Comparing this race to his win in 2008, Perriello says, “Ten years is a century in politics.” Then, there was a lot of energy coming from the candidacy of Barack Obama and his message of hope, he says.

“There is a very different energy from ‘08,” he says. “People are appalled by the corruption they’re seeing from the top down.” There’s a motivation to check “this era of fear.”

Perriello offers a different perspective on how Republicans in the district will cast their votes this round. “I don’t think Trump would carry this district today,” he says. “I think they liked him as an  outsider.” Now, he says, “I can’t tell you how often I meet people who voted for Trump who are deeply disappointed, while he’s cutting deals to benefit his family.”

He adds, “A lot of independent voters who were intrigued by Trump feel betrayed by Trump.”

Perriello challenges the notion that Cockburn is too far left for the 5th, and says the “spectrum of right, left, and center have become impossible to decipher.” Wanting affordable health care isn’t any less popular on the right than it is on the left, maintains Perriello.

Trump, he says, is “more extreme than anyone we’ve seen in the Republican party,” and has decimated traditional Republican values, such as fiscal responsibility, with his tax cuts that have ballooned the federal deficit while benefiting the rich, not his working-class base. “He’s only consistent on issues of racial divisiveness.”

Perriello, who notes he was never ahead in the polls, offers this for the 5th: “There’s only one poll that matters, and that’s the one on Election Day.”


The Issues

They’re on opposite sides of the political spectrum, but there are a few issues upon which Democrat Leslie Cockburn and Republican Denver Riggleman agree.




Healthcare is a basic human right



Support Atlantic Coast Pipeline



Decriminalization of pot



Climate change based on human activity



Food stamps



Russian election interference



Press is the enemy of people



Tax cuts



Build the wall



Restoration of felon voting rights


Not for violent crimes

Net neutrality



Muslim countries breeding grounds for terrorists



Raise minimum wage from $7.25/hour



Donations from PACs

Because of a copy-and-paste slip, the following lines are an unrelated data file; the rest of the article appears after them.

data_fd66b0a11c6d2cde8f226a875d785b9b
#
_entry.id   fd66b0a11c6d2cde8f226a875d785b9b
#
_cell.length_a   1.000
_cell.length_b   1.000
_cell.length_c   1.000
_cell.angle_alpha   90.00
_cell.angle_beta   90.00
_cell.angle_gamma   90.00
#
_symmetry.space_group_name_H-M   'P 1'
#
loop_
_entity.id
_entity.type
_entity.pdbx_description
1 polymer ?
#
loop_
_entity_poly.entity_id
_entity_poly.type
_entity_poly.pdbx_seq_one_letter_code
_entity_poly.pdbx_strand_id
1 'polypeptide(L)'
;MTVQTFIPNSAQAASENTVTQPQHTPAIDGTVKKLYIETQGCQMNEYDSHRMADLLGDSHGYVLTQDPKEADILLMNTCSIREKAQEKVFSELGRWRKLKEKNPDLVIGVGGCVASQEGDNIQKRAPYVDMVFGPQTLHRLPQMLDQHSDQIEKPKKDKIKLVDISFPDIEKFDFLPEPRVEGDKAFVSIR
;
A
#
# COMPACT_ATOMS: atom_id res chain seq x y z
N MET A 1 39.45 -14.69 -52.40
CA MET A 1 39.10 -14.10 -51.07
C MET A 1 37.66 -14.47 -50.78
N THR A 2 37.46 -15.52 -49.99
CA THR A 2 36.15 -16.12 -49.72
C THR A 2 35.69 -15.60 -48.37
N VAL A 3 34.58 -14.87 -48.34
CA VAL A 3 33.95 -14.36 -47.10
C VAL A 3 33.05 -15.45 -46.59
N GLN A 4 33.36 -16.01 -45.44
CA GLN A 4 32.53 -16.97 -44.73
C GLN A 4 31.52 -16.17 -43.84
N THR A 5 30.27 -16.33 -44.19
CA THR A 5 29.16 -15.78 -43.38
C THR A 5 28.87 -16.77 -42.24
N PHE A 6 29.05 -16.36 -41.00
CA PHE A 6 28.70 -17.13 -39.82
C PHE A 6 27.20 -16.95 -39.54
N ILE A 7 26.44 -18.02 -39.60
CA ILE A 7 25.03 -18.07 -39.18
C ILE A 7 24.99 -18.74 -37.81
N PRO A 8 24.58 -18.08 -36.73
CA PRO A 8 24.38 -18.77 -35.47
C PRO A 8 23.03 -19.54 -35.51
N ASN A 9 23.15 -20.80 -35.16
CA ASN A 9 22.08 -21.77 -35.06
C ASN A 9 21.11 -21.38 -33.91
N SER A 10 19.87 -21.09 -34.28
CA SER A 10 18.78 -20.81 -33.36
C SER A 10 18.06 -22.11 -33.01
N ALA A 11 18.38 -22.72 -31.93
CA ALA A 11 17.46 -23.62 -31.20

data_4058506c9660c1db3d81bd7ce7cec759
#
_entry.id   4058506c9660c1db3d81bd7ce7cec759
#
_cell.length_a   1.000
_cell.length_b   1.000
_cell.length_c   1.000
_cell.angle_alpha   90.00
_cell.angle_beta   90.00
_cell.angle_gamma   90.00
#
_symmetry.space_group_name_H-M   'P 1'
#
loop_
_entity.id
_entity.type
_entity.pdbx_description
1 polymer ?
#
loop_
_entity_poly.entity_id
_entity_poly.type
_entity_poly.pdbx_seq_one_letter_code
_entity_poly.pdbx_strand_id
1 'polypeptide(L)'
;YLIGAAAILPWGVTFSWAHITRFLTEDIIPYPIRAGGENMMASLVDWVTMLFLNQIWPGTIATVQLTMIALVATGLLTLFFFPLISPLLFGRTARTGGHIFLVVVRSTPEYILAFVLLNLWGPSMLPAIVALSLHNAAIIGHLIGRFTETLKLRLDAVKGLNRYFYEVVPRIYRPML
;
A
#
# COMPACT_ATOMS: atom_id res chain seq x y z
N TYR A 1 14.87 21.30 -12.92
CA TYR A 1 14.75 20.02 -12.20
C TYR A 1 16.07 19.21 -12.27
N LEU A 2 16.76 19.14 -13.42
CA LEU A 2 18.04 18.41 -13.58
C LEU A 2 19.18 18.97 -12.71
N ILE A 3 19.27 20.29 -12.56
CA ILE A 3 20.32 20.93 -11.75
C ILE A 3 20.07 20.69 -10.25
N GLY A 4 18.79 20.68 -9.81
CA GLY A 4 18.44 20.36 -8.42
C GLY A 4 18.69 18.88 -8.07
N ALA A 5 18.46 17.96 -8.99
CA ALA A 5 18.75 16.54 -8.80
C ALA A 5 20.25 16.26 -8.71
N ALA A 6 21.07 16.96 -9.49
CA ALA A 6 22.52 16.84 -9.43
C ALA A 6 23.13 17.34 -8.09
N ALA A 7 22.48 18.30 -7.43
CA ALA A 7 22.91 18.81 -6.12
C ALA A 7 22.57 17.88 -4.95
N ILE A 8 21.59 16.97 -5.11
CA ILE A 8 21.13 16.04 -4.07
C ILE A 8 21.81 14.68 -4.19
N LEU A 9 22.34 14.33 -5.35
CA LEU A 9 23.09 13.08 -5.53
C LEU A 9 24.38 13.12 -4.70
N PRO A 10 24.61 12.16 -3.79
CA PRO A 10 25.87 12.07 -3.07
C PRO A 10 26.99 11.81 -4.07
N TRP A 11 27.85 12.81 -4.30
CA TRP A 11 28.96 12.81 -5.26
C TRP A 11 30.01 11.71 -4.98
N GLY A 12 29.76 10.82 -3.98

Koch brothers

Restrict hate speech



*Doesn’t trust the recent UN report and doesn’t want to “take people’s jobs away. …I don’t want science to become a religion.”


The Candidates

Denver Riggleman

Age: 48

Resides: Afton

Occupation: Defense contractor/distiller

Grew up: Manassas

Education: B.A., University of Virginia; master’s certificate in program management, Villanova

Nickname: The Silverback

Author of: Bigfoot Exterminators Inc. The Partially Cautionary, Mostly True Tale of Monster Hunt 2006 (34 pages, self-published), The Mating Habits of Bigfoot and Why Women Want Him (we think this is a joke)

Denver Riggleman made his first, short-lived run for office last year, after butting up against the liquor industry and ABC regulations that impacted his Silverback Distillery, and Dominion’s plan to take his land in Nelson County for the controversial Atlantic Coast Pipeline.

“A lobbyist told me, ‘If you’re not at the dinner table, you’re on the menu.’” he said at an October 8 debate at Piedmont Virginia Community College.

Although his 2017 “Whiskey Rebellion” didn’t raise enough money to secure the Republican nomination for governor, Riggleman became the GOP’s 5th District standard bearer less than a week after Congressman Tom Garrett’s Memorial Day announcement that he would not seek reelection.

Riggleman comes from a modest background and said at the debate that he’d been on food stamps a couple of times. He told the Washington Post he was “a bit of a loser,” until his wife Christine became pregnant, which motivated him to join the U.S. Air Force and get a degree from UVA.

After leaving the military in 2003, Riggleman co-founded a defense contracting company, Analyst Warehouse LLC, which InDyne acquired in 2012. In 2014, he and Christine opened Silverback Distillery in Nelson County, and last year, they opened a facility in Pennsylvania because of that state’s friendlier liquor laws.